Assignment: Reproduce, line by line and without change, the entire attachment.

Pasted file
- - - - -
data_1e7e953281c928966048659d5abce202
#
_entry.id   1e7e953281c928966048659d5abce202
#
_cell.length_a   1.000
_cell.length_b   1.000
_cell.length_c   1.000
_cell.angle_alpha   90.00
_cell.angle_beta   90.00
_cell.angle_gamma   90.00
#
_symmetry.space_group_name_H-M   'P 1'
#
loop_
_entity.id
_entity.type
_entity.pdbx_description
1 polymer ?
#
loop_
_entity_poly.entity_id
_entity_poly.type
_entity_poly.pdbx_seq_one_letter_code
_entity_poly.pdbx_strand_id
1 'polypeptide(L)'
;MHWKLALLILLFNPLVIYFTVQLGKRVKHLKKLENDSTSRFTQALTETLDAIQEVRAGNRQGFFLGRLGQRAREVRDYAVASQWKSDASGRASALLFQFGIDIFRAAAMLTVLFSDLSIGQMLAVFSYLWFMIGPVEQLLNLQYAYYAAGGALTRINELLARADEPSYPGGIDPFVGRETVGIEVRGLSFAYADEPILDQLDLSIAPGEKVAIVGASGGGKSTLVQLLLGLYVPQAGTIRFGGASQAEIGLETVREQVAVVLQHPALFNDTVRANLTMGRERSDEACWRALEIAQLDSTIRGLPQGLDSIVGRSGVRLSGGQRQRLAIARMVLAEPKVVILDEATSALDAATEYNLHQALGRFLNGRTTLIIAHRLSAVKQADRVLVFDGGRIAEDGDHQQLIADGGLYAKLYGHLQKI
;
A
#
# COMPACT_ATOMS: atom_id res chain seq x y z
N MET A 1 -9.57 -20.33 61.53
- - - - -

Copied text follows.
data_1e7e953281c928966048659d5abce202
#
_entry.id   1e7e953281c928966048659d5abce202
#
_cell.length_a   1.000
_cell.length_b   1.000
_cell.length_c   1.000
_cell.angle_alpha   90.00
_cell.angle_beta   90.00
_cell.angle_gamma   90.00
#
_symmetry.space_group_name_H-M   'P 1'
#
loop_
_entity.id
_entity.type
_entity.pdbx_description
1 polymer ?
#
loop_
_entity_poly.entity_id
_entity_poly.type
_entity_poly.pdbx_seq_one_letter_code
_entity_poly.pdbx_strand_id
1 'polypeptide(L)'
;MHWKLALLILLFNPLVIYFTVQLGKRVKHLKKLENDSTSRFTQALTETLDAIQEVRAGNRQGFFLGRLGQRAREVRDYAVASQWKSDASGRASALLFQFGIDIFRAAAMLTVLFSDLSIGQMLAVFSYLWFMIGPVEQLLNLQYAYYAAGGALTRINELLARADEPSYPGGIDPFVGRETVGIEVRGLSFAYADEPILDQLDLSIAPGEKVAIVGASGGGKSTLVQLLLGLYVPQAGTIRFGGASQAEIGLETVREQVAVVLQHPALFNDTVRANLTMGRERSDEACWRALEIAQLDSTIRGLPQGLDSIVGRSGVRLSGGQRQRLAIARMVLAEPKVVILDEATSALDAATEYNLHQALGRFLNGRTTLIIAHRLSAVKQADRVLVFDGGRIAEDGDHQQLIADGGLYAKLYGHLQKI
;
A
#
# COMPACT_ATOMS: atom_id res chain seq x y z
N MET A 1 -9.57 -20.33 61.53